Through Resolution No. 5115-2013/CSD-INDECOPI, the Direction of Distinctive Signs denied ex-officio the registration of the applied for sign due to lack of distinctive aptitude. It was determined that the three-dimensional shaping the applied for sign did not show particularities that would allow associating it with a specific business origin, nor did it show further denominative or figurative elements that could grant it distinctiveness. In face of this rejection, the company Crocs, Inc. appealed, stating, among other things, that: 

·        The applied for sign shows unique characteristics in its configuration that allow it to fulfill its identifying function in relation to the products intended to be distinguished.

·        The three-dimensional figure of footwear, shows a particular configuration, where the upper covers the instep of a single piece, with a support strap and without a heel. The contour of the shoe forms a broad upper that decreases slightly in its proportion until it forms the tip of the inner side of the shoe. 

On the other hand, the Specialized Chamber on Intellectual Property of Indecopi, through Resolution No. 0192-2014 / TPI-INDECOPI[6], confirmed the decision of first instance, indicating that in the market of products of class 25, specifically of footwear, there were three-dimensional forms that resemble the one included in the applied for sign, that is, that there were footwear forms of various holders that are common and usual in the market, so that being that form usual, did not correspond. 

The decision highlighted that the shape and/or figure of a footwear constituted a weak sign in relation to said products, so that the coexistence of signs containing the same form and/or figure or similar form should be allowed, provided that they have differentiating elements. 

Additionally, the Chamber noted that the sole in the applied for sign had a simple shape without characteristic details that allow it to be associated with a specific business origin, as it lacked of its own elements that would provide it with a sufficient distinctive force. 

On the other hand, we have a case in which the sign was rejected for lack of distinctiveness, but also for providing a functional or technical advantage to the products it sought to distinguish it, is the case of the mark constituted by the three-dimensional shape, according to the model  , applied for by Chemmer Enterprise Co., Ltd. of Taiwan, for distinguishing “adhesives for use in industry” of class 1 of the Official Nomenclature. 

This sign was rejected by the Commission of Distinctive Signs through Resolution No. 2268-2015/CSD-INDECOPI on the grounds that the applied for sign was not capable of being the means by which the products that it wishes to distinguish from the others offered in the market.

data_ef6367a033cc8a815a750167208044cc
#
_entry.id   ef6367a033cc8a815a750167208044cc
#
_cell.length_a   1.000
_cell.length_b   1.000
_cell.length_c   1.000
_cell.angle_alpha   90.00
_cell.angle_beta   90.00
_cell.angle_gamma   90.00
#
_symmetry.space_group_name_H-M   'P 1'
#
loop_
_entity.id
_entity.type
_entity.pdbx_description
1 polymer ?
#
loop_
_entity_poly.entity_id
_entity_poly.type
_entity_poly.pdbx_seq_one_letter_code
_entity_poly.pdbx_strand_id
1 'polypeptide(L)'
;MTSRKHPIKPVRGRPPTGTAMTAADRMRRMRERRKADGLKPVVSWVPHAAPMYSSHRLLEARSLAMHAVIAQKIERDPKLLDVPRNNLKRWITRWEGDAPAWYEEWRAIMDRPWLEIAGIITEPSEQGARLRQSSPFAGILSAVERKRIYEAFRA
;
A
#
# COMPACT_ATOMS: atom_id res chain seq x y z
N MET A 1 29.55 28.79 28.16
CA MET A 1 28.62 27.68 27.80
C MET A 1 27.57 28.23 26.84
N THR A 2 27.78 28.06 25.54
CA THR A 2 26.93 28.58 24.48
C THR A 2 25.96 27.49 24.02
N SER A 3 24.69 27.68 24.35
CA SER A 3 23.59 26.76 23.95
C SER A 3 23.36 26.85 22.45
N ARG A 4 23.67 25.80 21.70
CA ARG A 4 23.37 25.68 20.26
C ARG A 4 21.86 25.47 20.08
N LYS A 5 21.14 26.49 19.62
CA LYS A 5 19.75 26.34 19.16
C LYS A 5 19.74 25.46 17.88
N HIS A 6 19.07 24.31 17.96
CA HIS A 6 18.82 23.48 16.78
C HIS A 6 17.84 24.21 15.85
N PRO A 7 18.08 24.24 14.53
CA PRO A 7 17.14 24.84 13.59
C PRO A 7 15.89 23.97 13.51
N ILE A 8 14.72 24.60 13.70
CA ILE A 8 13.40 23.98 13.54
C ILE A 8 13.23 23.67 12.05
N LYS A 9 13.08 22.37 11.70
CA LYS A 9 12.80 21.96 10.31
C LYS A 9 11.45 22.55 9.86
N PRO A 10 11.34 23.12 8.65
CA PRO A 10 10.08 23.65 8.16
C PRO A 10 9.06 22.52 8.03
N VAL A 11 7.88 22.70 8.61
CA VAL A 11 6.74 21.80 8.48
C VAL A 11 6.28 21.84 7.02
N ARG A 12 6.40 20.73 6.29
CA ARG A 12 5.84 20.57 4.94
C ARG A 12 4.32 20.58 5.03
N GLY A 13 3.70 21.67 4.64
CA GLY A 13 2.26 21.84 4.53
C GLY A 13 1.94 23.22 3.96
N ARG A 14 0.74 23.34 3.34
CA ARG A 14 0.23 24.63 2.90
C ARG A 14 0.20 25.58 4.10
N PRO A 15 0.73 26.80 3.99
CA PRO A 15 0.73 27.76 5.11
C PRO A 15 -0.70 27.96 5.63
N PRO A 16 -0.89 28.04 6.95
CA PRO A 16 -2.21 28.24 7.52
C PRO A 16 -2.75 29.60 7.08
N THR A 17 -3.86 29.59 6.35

The Specialized Chamber on Intellectual Property, through Resolution No. 3112-2016/TPI-INDECOPI confirmed the resolution of the first instance, stating the following: 

"In this regard, the applied for sign consist of an adhesive applicator cap that shows determined characteristics, which are not sufficient for the consumer to identify a specific business origin. Likewise, the three-dimensional figure that forms the applied for sign has on the side protruding edges (like fins) that will facilitate the opening of the products that it pretends to distinguish (adhesives for use in industry), which constitutes a functional or technical characteristic thereof (....)[7] 

In this way, the Chamber concludes that the applied for three-dimensional form is within the prohibitions set forth in paragraphs b) and d) of Article 135 of Decision 486, therefore it is not appropriate to grant its registration. 

When talking about fulfilling the condition that three-dimensional forms should not consist exclusively in forms or elements that provide a functional or technical advantage to the product or service to which they are applied, what is prevented is the registration of this type of three-dimensional forms as marks that would lead to unlimited protection over time, when in fact they could be registered as invention patents or utility models, whose protection is rather limited. 

Thus, we could cite more examples of three-dimensional forms that were rejected as trademarks because they incurred in some cause of non-registrability. 

As we see it represents a difficult task for any applicant to obtain the registration of three-dimensional forms as trademarks, since they must comply with the aforementioned requirements, there are many cases in which the registration of these signs is denied due to lack of distinctiveness, because, as commented, they must have peculiarities with particular characteristics that allow their differentiation in the market. 

It may seem that the examiners in our country have strict criteria and reject outright the signs requested, but we see that, in other countries, including those in Europe, such is the case of the Intellectual Property Office of the European Union (EUIPO), there are quite rigid positions and criteria on the registration of this type of distinctive signs. 

[1] Fernández Novoa. Fundamentos de Derecho de Marcas. Madrid, 1984.
[2] Cornejo Guerrero, Carlos A. La marca tridimensional.
[3] Cornejo Guerrero, Carlos A. La marca tridimensional.
[4] Service mark registered in the United States under registration number 0815187, in favor of UNIVERSITY CAR WASH, INC. Information obtained from
[5] Image taken from the website
[6] Resolution N° 0192-2014/TPI-INDECOPI from file N° 504314-2012/DSD
[7] Resolution N° 3112-2016/TPI-INDECOPI from file N° 529019-2013/DSD.